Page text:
Archive for February 2014

    • Lawmakers would mandate ‘holistic’ education

      (Calif.) There’s plenty of research to suggest that a more holistic approach to education – that is, looking beyond a pupil’s academic needs to emotional, social and medical conditions as well – would likely lead to greater all-around success for individual students.

      One California senator would like the state to fund a new K-12 pilot program that would prove the theory correct by linking special education, mental health and school climate services under one roof.

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    • Win admission lottery, get diploma, be college ready

      (N.Y.) The disappointment of not being accepted to a school of choice can be difficult for some students to get over – but are the implications more serious? Can losing an admission lottery impact graduation rates and college readiness?

      Turns out it can, at least according to new research from the U.S. Department of Education’s Institute of Education Sciences.

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    • Funding dispute threatens health, counseling program

      (Calif.) School nurses, speech pathologists, counselors and psychologists throughout California face pink slips this spring as districts struggled to close a $600 million gap created by a withholding of federal funds.

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    • Feds offer guide to protecting student privacy

      (District of Columbia) The U.S. Department of Education released new guidance Tuesday to help schools cope with a variety of competing demands surrounding online education services and student privacy.

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    • Call to fix or phase out school transportation

      (Calif.) With the Legislature set to tackle a remake of California’s 67-year-old school transportation funding system, the Legislative Analyst on Tuesday offered up three options ranging from a complete phase-out of the program to covering an increased share of reimbursement costs for districts receiving less than the state average.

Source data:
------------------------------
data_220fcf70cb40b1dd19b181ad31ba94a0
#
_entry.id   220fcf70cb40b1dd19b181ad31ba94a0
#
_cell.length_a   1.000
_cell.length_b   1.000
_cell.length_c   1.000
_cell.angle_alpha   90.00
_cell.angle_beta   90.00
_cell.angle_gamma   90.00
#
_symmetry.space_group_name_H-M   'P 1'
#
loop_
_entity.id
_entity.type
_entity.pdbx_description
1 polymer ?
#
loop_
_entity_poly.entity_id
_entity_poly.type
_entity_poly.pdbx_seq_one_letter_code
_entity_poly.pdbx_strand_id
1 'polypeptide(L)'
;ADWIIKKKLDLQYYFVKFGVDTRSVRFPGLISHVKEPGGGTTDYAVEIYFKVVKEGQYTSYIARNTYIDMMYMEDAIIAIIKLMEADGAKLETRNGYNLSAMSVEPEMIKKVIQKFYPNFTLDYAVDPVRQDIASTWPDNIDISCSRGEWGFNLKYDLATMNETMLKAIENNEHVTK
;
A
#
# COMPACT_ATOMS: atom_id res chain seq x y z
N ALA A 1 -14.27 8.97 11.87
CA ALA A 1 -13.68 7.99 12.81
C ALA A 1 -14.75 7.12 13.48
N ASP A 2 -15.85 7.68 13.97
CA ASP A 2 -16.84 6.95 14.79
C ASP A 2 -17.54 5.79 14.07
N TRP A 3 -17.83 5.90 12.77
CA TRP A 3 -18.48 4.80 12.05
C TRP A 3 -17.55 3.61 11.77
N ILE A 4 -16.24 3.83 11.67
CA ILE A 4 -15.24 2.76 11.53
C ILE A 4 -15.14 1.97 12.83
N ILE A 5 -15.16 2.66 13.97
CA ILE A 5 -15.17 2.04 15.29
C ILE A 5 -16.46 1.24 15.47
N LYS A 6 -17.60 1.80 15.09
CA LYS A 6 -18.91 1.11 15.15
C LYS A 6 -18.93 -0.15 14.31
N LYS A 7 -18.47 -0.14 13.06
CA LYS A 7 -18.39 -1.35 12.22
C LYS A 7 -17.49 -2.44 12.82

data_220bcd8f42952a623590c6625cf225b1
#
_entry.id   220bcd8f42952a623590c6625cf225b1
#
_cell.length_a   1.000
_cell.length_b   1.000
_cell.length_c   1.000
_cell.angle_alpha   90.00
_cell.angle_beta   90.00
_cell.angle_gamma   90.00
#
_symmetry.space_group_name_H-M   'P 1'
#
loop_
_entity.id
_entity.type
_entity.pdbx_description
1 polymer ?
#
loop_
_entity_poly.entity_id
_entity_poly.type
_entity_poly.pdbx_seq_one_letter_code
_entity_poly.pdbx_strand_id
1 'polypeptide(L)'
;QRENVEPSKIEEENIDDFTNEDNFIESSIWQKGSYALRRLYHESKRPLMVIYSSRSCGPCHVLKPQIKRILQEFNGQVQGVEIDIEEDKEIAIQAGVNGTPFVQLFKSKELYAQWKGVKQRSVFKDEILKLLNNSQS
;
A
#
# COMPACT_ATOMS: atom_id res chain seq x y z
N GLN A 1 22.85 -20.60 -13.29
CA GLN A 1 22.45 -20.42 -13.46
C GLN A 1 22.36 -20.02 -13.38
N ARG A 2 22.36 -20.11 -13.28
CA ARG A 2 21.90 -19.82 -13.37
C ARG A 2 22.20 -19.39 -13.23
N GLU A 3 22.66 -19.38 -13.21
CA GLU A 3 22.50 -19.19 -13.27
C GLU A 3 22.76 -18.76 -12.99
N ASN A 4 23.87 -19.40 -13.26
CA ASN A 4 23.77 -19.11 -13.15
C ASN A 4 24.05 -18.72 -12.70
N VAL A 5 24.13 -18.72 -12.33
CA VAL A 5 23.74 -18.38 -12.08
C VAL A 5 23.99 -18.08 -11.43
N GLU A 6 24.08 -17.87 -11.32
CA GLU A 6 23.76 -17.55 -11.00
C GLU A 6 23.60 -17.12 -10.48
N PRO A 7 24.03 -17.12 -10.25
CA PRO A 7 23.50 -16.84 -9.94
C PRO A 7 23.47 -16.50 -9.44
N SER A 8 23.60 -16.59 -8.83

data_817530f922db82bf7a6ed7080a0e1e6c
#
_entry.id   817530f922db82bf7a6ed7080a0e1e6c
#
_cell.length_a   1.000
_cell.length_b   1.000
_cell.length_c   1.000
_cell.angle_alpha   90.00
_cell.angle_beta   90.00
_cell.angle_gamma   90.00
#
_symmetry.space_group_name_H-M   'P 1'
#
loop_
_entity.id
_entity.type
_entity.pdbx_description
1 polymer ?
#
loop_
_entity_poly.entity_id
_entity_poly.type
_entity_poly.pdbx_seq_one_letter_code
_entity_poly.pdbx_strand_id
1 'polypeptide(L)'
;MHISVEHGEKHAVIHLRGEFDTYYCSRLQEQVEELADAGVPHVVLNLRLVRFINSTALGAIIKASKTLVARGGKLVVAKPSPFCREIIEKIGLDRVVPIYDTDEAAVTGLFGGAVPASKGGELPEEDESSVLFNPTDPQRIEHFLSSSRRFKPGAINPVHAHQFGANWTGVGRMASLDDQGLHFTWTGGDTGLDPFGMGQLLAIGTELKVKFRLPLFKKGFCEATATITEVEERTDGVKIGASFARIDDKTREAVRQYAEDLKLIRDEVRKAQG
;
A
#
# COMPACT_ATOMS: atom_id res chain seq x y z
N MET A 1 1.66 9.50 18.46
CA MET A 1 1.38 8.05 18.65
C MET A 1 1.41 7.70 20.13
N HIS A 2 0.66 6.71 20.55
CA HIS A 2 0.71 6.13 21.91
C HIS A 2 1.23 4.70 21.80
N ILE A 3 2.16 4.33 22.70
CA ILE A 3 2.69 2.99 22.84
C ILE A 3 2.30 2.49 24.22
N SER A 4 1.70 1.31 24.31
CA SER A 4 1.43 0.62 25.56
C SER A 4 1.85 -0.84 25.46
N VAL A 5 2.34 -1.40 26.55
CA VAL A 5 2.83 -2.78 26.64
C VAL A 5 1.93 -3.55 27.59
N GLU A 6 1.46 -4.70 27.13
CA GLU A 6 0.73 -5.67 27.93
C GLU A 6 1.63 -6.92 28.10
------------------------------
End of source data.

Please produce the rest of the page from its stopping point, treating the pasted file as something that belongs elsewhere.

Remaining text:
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    • Specific Learning Disabilities –  What we don’t know has hurt us

      For anyone who has been involved in special education as a practitioner or policy maker for more than, say, 10 minutes, the term “specific learning disability” must have an odd connotation because there is nothing “specific” about the diagnosis.

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    • Underage winemakers seek alcohol exception

      (Calif.) Most policies dealing with alcohol consumption by underage students focus on keeping the two apart. But under a new bill introduced by North Coast Assemblyman Wes Chesbro (D-Arcata), students 18 and over would be free to taste the alcoholic beverages they’re crafting in pursuit of a college wine- or beer-making degree.   

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    • Bipartisan effort to restore school bus funding

      (Calif.) School districts could see significant increases in funding for transportation costs if either of two separate Senate proposals introduced this week ends up as law.

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    • Bush legacy propels Florida’s digital learning leadership

      (Fla.) Florida may not spring to mind as an incubator of cutting edge technology, but the next generation of the nation’s most digitally-savvy denizens may in fact hail from the Sunshine State thanks to recently-adopted legislation that puts the state among the frontrunners of virtual learning.

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    • Spring testing brings out protests and tin foil

      (Mo.)  With a large number of states set later this spring to launch some form of new testing based on the Common Core State Standards, partisans on either side are taking some extreme positions.

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